Attitudes of the general public towards the disclosure of individual research results and incidental findings from biobank genomic research in Australia
Fleming, J and Critchley, c and Otlowski, M and Stewart, C and Kerridge, I, Attitudes of the general public towards the disclosure of individual research results and incidental findings from biobank genomic research in Australia, Internal Medicine Journal, 45, (12) pp. 1274-1279. ISSN 1444-0903 (2015) [Refereed Article]
Copyright 2015 Royal Australasian College of Physicians
Over the past decade, managing the disclosure of findings of genomic research has been the subject of extensive scientific, ethical and legal commentary and is a major challenge for biobanks.
To examine views of the general Australian public about the disclosure of individual research results (IRR) and incidental findings (IF) from biobank genomic research.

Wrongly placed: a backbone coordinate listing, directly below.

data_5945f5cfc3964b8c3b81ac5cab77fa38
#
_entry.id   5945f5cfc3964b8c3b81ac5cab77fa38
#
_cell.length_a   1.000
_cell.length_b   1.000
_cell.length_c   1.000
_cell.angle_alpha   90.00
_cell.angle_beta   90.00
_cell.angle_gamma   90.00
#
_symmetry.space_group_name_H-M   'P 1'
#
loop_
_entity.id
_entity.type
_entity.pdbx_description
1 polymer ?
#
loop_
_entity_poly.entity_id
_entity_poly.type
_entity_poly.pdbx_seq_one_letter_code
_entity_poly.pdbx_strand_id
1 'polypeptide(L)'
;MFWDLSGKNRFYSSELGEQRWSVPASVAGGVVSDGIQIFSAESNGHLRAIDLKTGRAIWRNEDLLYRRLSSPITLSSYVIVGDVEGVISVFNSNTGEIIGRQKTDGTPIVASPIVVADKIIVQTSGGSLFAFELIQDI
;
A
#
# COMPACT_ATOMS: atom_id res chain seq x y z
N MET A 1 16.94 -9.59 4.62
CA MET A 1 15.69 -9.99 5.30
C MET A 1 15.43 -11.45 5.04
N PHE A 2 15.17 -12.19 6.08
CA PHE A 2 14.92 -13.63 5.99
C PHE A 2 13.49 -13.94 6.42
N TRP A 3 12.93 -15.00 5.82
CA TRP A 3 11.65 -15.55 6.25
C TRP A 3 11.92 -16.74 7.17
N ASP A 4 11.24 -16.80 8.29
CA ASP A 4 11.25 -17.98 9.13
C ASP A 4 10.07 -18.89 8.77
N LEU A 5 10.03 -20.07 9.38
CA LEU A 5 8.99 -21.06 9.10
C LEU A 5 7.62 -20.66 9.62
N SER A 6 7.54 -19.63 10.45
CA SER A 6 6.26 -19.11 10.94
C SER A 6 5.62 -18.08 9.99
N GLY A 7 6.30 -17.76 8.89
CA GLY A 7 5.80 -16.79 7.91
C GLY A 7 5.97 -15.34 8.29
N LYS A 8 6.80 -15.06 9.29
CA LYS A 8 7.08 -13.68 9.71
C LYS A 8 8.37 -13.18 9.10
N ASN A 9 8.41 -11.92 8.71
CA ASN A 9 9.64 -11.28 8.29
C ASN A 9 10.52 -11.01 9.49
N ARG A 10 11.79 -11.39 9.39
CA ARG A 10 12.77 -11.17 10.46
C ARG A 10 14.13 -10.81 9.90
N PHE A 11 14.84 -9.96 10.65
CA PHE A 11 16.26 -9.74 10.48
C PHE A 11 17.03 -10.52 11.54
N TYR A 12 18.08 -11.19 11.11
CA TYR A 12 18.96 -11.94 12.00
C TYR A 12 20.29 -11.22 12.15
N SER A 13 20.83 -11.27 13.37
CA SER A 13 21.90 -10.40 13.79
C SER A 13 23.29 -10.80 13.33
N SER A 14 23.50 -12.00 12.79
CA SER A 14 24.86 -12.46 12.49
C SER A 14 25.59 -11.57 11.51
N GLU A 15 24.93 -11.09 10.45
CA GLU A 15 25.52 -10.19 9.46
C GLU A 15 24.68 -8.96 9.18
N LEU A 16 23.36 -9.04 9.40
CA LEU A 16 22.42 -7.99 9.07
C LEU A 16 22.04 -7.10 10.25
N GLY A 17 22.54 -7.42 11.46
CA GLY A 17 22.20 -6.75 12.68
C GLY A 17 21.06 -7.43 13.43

A national computer assisted telephone interview was conducted amongst a representative sample of (n = 800) adult residents across each Australian State and Territory.
The majority of the Australian general public would be interested in receiving IRR and IF if they allowed their blood/tissue to be used in research; 94.4% (n = 800) reported that they would like to receive 'specific information obtained from your sample that may be important to your health or treatment', and 83.4% their 'potential genetic risk of an inherited disease'. Although fewer desired to receive 'any IF that were not directly related to your (potential) diagnosed condition' (70.0%), most would still like to receive IF. A latent class analysis on the desire to receive (or not) all types of results revealed differences in preferences in the information they wished to receive.
The majority of Australians desire to receive most information arising from research involving their tissue, including IRR and IF. Differences in the extent and type of information they desire to receive are noted. Biobanks must establish strategies to identify information needs of donors, assess research data and communicate with donors and donor families. Processes need to take account of differences in donor preferences and in the clinical or research context(s).